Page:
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barn1

[bahrn] /bɑrn/
noun
1.
a building for storing hay, grain, etc., and often for housing livestock.
2.
a very large garage for buses, trucks, etc.; carbarn.
verb (used with object)
3.
to store (hay, grain, etc.) in a barn.
Origin
950
before 950; Middle English bern, Old English berern (bere (see barley1) + ern, ǣrn house, cognate with Old Frisian fīaern cowhouse, Old High German erin, Gothic razn, Old Norse rann house; cf. ransack, rest1)
Related forms
barnlike, adjective
Dictionary.com Unabridged
Based on the Random House Dictionary, © Random House, Inc. 2014.
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British Dictionary definitions for barnlike

barn1

/bɑːn/
noun
1.
a large farm outbuilding, used chiefly for storing hay, grain, etc, but also for housing livestock
2.
(US & Canadian) a large shed for sheltering railroad cars, trucks, etc
3.
any large building, esp an unattractive one
4.
(modifier) relating to a system of poultry farming in which birds are allowed to move freely within a barn: barn eggs
Word Origin
Old English beren, from bere barley + ærn room; see barley1

barn2

/bɑːn/
noun
1.
a unit of nuclear cross section equal to 1028 square metre b
Word Origin
C20: from barn1; so called because of the relatively large cross section
Collins English Dictionary - Complete & Unabridged 2012 Digital Edition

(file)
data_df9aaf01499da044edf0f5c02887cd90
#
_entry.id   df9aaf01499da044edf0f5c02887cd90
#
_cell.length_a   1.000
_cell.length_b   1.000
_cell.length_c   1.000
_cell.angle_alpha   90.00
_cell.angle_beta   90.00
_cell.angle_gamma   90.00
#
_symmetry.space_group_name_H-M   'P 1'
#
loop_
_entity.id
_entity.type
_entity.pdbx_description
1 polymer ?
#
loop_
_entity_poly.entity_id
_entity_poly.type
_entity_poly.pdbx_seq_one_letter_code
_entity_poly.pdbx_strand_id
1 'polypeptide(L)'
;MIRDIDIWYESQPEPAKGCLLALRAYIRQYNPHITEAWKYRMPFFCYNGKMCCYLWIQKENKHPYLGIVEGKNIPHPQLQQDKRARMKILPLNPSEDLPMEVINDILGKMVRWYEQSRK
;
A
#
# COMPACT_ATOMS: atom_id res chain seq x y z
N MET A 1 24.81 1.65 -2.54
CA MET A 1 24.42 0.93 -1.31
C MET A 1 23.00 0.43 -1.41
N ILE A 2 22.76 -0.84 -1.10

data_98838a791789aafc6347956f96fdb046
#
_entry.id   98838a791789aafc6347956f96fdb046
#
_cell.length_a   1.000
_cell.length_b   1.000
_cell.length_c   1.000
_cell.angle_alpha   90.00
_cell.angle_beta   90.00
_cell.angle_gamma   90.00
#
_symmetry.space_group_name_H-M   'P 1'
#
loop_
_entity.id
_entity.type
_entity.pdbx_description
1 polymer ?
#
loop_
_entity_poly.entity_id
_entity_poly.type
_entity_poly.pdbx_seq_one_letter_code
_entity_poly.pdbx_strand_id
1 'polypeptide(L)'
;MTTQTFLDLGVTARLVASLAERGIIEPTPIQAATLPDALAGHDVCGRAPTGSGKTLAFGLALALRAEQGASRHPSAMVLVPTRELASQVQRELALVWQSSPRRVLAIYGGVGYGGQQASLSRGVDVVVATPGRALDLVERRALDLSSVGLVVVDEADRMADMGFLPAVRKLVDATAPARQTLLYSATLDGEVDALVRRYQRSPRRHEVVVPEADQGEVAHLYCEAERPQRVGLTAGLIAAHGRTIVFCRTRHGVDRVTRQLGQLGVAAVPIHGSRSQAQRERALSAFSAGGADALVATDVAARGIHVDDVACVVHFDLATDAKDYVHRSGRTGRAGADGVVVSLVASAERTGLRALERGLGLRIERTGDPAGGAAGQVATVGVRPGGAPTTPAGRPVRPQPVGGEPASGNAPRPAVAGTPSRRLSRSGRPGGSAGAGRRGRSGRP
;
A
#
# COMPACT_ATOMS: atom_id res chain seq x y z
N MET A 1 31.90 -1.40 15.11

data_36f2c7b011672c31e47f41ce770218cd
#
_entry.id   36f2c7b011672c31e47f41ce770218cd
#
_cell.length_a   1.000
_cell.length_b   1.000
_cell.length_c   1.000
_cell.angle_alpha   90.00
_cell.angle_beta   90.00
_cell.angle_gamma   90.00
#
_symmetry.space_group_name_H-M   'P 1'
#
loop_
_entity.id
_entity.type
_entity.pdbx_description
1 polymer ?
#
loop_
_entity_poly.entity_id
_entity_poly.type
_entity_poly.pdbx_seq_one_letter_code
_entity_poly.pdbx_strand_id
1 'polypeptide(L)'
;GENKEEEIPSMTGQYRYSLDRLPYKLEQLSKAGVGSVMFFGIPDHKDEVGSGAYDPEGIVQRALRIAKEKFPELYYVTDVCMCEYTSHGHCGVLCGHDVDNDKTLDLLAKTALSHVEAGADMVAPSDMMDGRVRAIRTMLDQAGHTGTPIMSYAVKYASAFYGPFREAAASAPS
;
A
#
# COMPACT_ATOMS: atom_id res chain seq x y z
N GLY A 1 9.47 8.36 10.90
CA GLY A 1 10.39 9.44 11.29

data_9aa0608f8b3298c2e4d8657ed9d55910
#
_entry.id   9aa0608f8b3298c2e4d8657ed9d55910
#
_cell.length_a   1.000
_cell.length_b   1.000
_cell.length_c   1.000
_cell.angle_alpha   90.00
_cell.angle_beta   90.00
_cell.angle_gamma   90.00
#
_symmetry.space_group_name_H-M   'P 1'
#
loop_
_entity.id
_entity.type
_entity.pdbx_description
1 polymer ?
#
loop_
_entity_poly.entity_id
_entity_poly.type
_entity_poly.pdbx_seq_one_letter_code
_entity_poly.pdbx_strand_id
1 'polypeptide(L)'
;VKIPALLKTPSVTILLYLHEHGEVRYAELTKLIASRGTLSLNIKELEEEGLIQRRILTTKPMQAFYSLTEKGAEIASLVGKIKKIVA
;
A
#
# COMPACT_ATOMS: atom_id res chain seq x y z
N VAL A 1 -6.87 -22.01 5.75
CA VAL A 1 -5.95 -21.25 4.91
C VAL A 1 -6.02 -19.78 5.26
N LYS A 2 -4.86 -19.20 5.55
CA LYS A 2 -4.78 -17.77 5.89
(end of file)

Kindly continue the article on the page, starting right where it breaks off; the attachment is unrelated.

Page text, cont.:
© William Collins Sons & Co. Ltd. 1979, 1986 © HarperCollins
Publishers 1998, 2000, 2003, 2005, 2006, 2007, 2009, 2012
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Word Origin and History for barnlike

barn

n.

Old English bereærn "barn," literally "barley house," from bere "barley" (see barley) + aern "house," metathesized from *rann, *rasn (cf. Old Norse rann, Gothic razn "house," Old English rest "resting place;" sealtærn "saltworks").

Barley was not always the only crop grown as the data recovered at Bishopstone might suggest but it is always the most commonly represented, followed by wheat and then rye and oats. [C.J. Arnold, "An Archaeology of the Early Anglo-Saxon Kingdoms," 1988, p.36]
Another word for "barn" in Old English was beretun, "barley enclosure" (from tun "enclosure, house"), which accounts for the many Barton place names on the English map, and the common surname. Barn door used figuratively for "broad target" and "great size" since 1540s.

Online Etymology Dictionary, © 2010 Douglas Harper
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Slang definitions & phrases for barnlike
The Dictionary of American Slang, Fourth Edition by Barbara Ann Kipfer, PhD. and Robert L. Chapman, Ph.D.
Copyright (C) 2007 by HarperCollins Publishers.
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barnlike in the Bible

a storehouse (Deut. 28:8; Job 39:12; Hag. 2:19) for grain, which was usually under ground, although also sometimes above ground (Luke 12:18).

Easton's 1897 Bible Dictionary
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Idioms and Phrases with barnlike
The American Heritage® Idioms Dictionary
Copyright © 2002, 2001, 1995 by Houghton Mifflin Company. Published by Houghton Mifflin Company.
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